Alabama's Kira Lewis Jr. raced down the floor after a Keldon Johnson miss. Both PJ Washington and Reid Travis, Kentucky's top big men, trailed the play. As a result, Johnson had to cover the post as he waited for Travis and Reid to get back. Through the chaos, Lewis had a clear shot from beyond the arc as Tyler Herro made a late attempt to block it. Lewis hit the shot.
And that happened throughout the game.
Last season, 43 percent of Kentucky's opponents' shot attempts were 3-pointers. But those opponents made just 30.1 percent of those shots, a top-five defensive mark. This season, 37.2 percent of Kentucky's opponents' shots have been 3-pointers. That number is just as important as the 38.4 percent success rate for those squads.
Kentucky (10-3, 0-1 SEC) has to do more to limit 3-point attempts. Its opponents took an average of 25 3-pointers per game in the Wildcats' three losses. That's a problem. Kentucky's opponents are getting good looks from beyond the arc, which is only encouraging them to take more, and they're making them.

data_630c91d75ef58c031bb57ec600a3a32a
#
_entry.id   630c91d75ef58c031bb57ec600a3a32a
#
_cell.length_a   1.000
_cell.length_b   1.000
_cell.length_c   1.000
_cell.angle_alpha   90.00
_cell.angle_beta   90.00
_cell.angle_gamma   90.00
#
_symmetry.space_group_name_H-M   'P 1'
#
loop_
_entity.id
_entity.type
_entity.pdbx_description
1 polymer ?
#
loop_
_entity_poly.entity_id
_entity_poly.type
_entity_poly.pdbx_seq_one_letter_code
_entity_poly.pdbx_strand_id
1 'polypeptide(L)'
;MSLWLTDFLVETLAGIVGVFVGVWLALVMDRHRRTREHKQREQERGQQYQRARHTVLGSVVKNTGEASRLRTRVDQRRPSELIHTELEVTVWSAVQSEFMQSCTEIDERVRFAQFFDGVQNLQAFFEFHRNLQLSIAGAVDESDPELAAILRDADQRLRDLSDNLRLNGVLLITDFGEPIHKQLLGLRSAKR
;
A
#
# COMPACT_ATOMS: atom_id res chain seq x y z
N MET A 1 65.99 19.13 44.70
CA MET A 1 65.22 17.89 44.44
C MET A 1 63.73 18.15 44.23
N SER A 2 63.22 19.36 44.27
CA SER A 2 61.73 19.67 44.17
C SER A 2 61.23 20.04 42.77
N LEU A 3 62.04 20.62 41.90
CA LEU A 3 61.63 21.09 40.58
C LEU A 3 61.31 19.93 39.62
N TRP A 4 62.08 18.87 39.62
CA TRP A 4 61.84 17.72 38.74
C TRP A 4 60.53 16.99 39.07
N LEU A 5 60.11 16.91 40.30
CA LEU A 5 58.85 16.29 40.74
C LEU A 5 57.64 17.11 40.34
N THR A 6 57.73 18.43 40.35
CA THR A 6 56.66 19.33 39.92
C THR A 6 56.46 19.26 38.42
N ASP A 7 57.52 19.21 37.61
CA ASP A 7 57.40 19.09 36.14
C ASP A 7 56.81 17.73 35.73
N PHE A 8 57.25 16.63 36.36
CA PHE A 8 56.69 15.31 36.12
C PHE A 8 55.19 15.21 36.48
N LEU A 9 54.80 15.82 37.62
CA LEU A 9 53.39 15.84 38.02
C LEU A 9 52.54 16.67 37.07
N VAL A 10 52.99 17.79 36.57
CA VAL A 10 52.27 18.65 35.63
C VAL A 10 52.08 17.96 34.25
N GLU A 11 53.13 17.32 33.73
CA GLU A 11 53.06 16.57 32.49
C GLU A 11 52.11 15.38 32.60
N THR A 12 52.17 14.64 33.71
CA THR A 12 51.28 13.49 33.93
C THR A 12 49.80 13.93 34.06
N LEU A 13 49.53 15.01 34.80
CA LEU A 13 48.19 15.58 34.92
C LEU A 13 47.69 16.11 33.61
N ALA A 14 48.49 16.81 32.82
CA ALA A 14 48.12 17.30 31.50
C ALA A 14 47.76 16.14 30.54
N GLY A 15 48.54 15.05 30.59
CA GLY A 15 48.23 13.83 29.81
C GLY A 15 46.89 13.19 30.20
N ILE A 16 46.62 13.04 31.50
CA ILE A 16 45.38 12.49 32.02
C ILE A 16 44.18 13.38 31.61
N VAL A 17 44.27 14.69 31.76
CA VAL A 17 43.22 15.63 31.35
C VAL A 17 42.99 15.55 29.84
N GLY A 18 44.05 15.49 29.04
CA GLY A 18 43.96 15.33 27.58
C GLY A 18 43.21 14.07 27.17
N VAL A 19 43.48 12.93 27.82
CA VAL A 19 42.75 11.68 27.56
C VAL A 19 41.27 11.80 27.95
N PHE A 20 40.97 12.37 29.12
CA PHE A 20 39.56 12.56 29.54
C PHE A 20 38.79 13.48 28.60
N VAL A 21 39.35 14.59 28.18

That flaw could ruin Kentucky this season.
Can Iowa State win the Big 12?
Let's start with this: Iowa State is really good. And Saturday's lopsided victory over Kansas in Ames proved as much. When I talked to Lindell Wigginton and Marial Shayok on Saturday, both players told me the Cyclones felt they had to hit the reset button in December after Wigginton, Cameron Lard and Solomon Young all returned from injuries and other issues.
But Saturday's win showcased the full potential of a healthy Iowa State team. The Cyclones, who made 52 percent of their shots versus the Jayhawks, dominated a Kansas team that was the unanimous No. 1 squad in the country a few weeks ago.